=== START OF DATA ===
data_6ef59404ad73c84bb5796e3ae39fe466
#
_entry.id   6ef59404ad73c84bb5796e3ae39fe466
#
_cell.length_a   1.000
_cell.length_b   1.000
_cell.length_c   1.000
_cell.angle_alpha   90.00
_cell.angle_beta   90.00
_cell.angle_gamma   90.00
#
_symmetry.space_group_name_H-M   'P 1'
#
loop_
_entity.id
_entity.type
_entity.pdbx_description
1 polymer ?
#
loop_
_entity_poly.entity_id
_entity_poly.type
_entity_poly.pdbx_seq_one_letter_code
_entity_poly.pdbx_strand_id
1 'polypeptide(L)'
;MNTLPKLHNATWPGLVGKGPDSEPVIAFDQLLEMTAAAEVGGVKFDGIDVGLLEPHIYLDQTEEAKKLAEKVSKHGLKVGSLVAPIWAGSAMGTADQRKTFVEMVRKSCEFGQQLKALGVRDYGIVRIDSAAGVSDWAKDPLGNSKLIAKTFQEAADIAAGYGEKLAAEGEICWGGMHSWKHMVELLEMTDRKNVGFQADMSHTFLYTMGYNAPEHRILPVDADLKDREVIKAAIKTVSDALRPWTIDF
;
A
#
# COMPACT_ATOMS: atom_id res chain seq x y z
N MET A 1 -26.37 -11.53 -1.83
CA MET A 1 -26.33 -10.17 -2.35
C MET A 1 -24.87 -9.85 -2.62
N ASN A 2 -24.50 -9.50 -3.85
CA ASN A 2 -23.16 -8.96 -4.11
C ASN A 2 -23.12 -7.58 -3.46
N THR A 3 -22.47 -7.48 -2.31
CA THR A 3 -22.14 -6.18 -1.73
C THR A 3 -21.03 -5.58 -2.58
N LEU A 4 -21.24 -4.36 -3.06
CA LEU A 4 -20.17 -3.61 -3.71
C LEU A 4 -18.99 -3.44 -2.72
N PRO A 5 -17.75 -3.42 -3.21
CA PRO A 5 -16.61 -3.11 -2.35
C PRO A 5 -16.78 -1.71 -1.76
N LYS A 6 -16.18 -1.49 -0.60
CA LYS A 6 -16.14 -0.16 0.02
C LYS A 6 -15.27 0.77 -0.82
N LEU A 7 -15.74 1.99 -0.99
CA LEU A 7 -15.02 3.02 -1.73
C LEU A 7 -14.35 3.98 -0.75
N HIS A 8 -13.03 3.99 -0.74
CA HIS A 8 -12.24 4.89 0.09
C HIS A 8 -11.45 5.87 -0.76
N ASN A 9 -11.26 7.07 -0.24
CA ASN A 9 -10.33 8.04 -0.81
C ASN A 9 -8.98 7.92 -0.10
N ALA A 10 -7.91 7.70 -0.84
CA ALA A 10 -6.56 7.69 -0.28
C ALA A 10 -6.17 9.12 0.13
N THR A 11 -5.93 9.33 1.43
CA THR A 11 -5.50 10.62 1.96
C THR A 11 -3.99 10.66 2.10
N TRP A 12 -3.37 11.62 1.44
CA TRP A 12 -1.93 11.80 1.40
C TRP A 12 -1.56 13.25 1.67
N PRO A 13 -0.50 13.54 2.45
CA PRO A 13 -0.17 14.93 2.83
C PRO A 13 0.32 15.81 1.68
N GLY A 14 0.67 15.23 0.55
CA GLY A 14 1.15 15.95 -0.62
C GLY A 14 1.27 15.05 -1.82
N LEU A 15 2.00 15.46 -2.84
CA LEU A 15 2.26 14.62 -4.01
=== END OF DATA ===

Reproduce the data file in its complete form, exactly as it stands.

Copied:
data_6ef59404ad73c84bb5796e3ae39fe466
#
_entry.id   6ef59404ad73c84bb5796e3ae39fe466
#
_cell.length_a   1.000
_cell.length_b   1.000
_cell.length_c   1.000
_cell.angle_alpha   90.00
_cell.angle_beta   90.00
_cell.angle_gamma   90.00
#
_symmetry.space_group_name_H-M   'P 1'
#
loop_
_entity.id
_entity.type
_entity.pdbx_description
1 polymer ?
#
loop_
_entity_poly.entity_id
_entity_poly.type
_entity_poly.pdbx_seq_one_letter_code
_entity_poly.pdbx_strand_id
1 'polypeptide(L)'
;MNTLPKLHNATWPGLVGKGPDSEPVIAFDQLLEMTAAAEVGGVKFDGIDVGLLEPHIYLDQTEEAKKLAEKVSKHGLKVGSLVAPIWAGSAMGTADQRKTFVEMVRKSCEFGQQLKALGVRDYGIVRIDSAAGVSDWAKDPLGNSKLIAKTFQEAADIAAGYGEKLAAEGEICWGGMHSWKHMVELLEMTDRKNVGFQADMSHTFLYTMGYNAPEHRILPVDADLKDREVIKAAIKTVSDALRPWTIDF
;
A
#
# COMPACT_ATOMS: atom_id res chain seq x y z
N MET A 1 -26.37 -11.53 -1.83
CA MET A 1 -26.33 -10.17 -2.35
C MET A 1 -24.87 -9.85 -2.62
N ASN A 2 -24.50 -9.50 -3.85
CA ASN A 2 -23.16 -8.96 -4.11
C ASN A 2 -23.12 -7.58 -3.46
N THR A 3 -22.47 -7.48 -2.31
CA THR A 3 -22.14 -6.18 -1.73
C THR A 3 -21.03 -5.58 -2.58
N LEU A 4 -21.24 -4.36 -3.06
CA LEU A 4 -20.17 -3.61 -3.71
C LEU A 4 -18.99 -3.44 -2.72
N PRO A 5 -17.75 -3.42 -3.21
CA PRO A 5 -16.61 -3.11 -2.35
C PRO A 5 -16.78 -1.71 -1.76
N LYS A 6 -16.18 -1.49 -0.60
CA LYS A 6 -16.14 -0.16 0.02
C LYS A 6 -15.27 0.77 -0.82
N LEU A 7 -15.74 1.99 -0.99
CA LEU A 7 -15.02 3.02 -1.73
C LEU A 7 -14.35 3.98 -0.75
N HIS A 8 -13.03 3.99 -0.74
CA HIS A 8 -12.24 4.89 0.09
C HIS A 8 -11.45 5.87 -0.76
N ASN A 9 -11.26 7.07 -0.24
CA ASN A 9 -10.33 8.04 -0.81
C ASN A 9 -8.98 7.92 -0.10
N ALA A 10 -7.91 7.70 -0.84
CA ALA A 10 -6.56 7.69 -0.28
C ALA A 10 -6.17 9.12 0.13
N THR A 11 -5.93 9.33 1.43
CA THR A 11 -5.50 10.62 1.96
C THR A 11 -3.99 10.66 2.10
N TRP A 12 -3.37 11.62 1.44
CA TRP A 12 -1.93 11.80 1.40
C TRP A 12 -1.56 13.25 1.67
N PRO A 13 -0.50 13.54 2.45
CA PRO A 13 -0.17 14.93 2.83
C PRO A 13 0.32 15.81 1.68
N GLY A 14 0.67 15.23 0.55
CA GLY A 14 1.15 15.95 -0.62
C GLY A 14 1.27 15.05 -1.82
N LEU A 15 2.00 15.46 -2.84
CA LEU A 15 2.26 14.62 -4.01